Off Broadway Reviews
Unfortunately, this only lasts for a tiny chunk of the last half of the second act, which, given that the show as a whole runs more than two and a half hours, is not enough. Developed and directed by Liesl Tommy, crafted by the company Universes, and composed by Universes and Broken Chord, Party People tries to bring, well, a decade-hopping party atmosphere to the topic of street rebellion, and give the underserved urban masses their voice with music wrenched directly from their vernacular. What emerges instead is something of a mess, with so much on its mind that it ends up not saying much of anything at all.
To begin with, it presupposes some knowledge of (and, most likely, affinity for) the Black Panthers and the Young Lords, as you must accept their motives and methods before you can get past even the first scene. That's when Malik (Christopher Livingston), a twentysomething son of a Panther, stands before the lens of a video camera to testify of his pain and his plan. After tossing off a few, ahem, colorful epithets and explaining his (apparently AP-level) education in them, he says, "The boogie man's here to put America on notice. I watched how those brothers and sisters carried themselves; studied Mao, Che, and Frantz Fanon, so I'd have my mind right. I wanted to walk in those black shoes, and wear that black jacket, with that black beret on my head, with that black crown on my head... but heavy is the head that wears the crown. Heavy is the head that wants to wear the crown. And I have earned my position, sat on the sideline and waited to be called into the game. I'm ready coach, put me in!"
We soon learn that the video is intended to be part of a project Malik has created with his friend Jimmy (William Ruiz), the nephew to a former Young Lord. Also involved are the original members of the groups, whom the two have been interviewing, and who are planning to appear for the first time in decades at the premiere that night. And as Malik (stage name "MK Ultra") and Jimmy ("Primo") further pursue their art, they become enveloped in the spirit of their subjects, and weave their own fantasies about that era into their work until it's no longer always possible to determine which events are unfolding in the past and which in the present.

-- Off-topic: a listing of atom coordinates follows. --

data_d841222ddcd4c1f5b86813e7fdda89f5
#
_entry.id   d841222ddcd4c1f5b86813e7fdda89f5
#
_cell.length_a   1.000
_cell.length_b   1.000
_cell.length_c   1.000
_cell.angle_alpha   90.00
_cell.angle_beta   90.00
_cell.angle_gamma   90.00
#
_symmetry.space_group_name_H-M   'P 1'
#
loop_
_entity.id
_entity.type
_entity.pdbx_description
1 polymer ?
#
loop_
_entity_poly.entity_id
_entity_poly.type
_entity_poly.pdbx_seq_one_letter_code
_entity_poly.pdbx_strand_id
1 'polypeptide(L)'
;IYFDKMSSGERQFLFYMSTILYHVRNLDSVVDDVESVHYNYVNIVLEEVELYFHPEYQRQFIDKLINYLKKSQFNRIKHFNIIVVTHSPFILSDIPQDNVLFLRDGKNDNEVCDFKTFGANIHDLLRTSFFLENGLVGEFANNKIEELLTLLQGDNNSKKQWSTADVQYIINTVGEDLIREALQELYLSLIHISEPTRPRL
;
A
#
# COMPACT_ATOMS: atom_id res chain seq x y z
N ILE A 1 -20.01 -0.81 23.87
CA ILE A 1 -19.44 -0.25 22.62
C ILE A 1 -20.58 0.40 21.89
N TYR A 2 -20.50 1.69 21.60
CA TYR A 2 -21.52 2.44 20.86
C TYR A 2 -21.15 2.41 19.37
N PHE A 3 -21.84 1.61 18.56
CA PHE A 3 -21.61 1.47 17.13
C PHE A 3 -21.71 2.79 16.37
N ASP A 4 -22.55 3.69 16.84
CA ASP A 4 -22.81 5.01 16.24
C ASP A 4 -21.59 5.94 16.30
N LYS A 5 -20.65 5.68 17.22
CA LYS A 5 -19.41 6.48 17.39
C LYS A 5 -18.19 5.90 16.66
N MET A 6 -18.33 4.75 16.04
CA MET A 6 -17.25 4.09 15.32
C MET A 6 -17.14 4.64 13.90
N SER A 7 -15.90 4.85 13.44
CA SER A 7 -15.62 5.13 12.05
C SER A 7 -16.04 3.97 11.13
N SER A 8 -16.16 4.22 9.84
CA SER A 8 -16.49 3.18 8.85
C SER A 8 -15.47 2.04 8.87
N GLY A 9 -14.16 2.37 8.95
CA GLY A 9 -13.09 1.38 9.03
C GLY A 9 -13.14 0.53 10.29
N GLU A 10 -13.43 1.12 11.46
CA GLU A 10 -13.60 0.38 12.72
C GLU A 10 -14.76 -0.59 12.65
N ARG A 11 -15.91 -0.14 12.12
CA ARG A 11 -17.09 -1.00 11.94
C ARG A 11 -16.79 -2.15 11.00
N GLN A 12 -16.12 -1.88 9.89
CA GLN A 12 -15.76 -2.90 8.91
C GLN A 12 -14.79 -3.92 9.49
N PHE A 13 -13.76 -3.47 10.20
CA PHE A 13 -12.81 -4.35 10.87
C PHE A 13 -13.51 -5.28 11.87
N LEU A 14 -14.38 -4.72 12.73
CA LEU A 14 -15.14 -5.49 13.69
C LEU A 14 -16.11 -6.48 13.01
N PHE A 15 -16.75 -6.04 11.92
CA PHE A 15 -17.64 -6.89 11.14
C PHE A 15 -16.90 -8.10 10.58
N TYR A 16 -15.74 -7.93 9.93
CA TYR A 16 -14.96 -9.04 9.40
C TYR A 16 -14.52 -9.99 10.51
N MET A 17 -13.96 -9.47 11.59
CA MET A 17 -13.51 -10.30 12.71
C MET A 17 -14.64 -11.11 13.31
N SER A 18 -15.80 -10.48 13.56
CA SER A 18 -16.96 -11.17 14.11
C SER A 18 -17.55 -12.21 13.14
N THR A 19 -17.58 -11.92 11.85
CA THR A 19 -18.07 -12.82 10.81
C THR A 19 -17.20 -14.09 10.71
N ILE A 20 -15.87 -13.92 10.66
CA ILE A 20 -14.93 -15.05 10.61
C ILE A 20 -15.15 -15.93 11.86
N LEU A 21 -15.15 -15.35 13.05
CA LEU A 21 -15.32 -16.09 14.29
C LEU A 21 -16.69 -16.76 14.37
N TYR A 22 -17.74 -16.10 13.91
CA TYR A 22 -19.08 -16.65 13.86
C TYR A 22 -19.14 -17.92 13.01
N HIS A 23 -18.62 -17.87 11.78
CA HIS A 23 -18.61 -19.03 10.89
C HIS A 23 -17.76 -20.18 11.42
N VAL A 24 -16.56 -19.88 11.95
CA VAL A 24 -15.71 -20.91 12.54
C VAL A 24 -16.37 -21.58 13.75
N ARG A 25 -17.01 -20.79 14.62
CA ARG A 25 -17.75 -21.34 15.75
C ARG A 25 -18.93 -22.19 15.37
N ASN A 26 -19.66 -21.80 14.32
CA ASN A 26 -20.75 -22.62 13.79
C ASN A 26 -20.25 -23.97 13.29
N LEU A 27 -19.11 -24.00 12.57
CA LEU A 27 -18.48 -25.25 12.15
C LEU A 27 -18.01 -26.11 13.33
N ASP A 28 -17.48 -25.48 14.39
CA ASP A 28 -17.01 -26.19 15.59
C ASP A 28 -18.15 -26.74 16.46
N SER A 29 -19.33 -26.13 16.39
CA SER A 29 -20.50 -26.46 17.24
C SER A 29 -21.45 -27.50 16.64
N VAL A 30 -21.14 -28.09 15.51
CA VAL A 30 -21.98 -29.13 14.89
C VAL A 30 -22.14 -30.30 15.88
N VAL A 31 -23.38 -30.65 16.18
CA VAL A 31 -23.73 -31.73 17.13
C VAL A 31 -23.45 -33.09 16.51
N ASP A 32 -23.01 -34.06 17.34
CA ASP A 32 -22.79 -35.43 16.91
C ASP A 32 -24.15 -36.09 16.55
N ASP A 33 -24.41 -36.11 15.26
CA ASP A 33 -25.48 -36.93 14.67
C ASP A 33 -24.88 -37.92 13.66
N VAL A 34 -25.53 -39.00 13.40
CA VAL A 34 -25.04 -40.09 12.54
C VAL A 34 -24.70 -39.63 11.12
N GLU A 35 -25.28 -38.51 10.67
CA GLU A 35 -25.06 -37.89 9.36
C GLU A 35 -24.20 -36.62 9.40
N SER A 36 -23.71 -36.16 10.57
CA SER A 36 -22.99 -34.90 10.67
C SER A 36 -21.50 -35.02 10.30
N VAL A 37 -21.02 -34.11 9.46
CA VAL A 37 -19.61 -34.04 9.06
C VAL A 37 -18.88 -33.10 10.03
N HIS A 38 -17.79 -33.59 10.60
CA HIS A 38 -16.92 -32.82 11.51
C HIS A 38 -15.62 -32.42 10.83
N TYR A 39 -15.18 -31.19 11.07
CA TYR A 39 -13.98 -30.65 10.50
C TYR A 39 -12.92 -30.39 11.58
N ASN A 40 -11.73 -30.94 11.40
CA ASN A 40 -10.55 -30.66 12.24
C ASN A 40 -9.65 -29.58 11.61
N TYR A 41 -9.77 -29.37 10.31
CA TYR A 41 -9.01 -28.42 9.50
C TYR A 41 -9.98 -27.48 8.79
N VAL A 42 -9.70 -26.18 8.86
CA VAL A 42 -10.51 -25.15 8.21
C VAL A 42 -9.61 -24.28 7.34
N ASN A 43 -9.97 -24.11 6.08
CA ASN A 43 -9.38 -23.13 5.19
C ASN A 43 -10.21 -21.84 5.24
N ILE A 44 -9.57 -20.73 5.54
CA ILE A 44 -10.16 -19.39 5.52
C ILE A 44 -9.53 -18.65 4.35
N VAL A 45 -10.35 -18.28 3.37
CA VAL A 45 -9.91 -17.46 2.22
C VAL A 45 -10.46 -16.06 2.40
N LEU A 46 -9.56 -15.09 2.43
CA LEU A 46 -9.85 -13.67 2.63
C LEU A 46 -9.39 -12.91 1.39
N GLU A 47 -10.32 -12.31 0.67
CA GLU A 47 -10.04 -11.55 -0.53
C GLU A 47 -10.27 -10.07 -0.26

Their first trip (so to speak) results in a thrillingly martial, multipart stage-filler in which we delve into the minds and hearts of those who made the choice to rise up; this consumes a stunning swath of the early part of Act I, and only grows more electrifying as good intentions turn bad and faith morphs into firearms. The constantly developing, percussive sound of the music, combined with the precisely drilled, angry-angular choreography of Millicent Johnnie, keeps things elevated, but doesn't manage to do so for long. Well before the end of the first act, and well into the second, the score has degraded into a familiar, bored-and-boring collection of rap, hip-hop, and funk-hugging tropes that don't inspire or even move musically; they drone as much as those in Natasha, Pierre & The Great Comet of 1812, just in different ways. Visually, they're no better, with the same movements similarly repeated, ad infinitum and ad nauseam, as though no one involved has anything new to say past the first 15 seconds or so.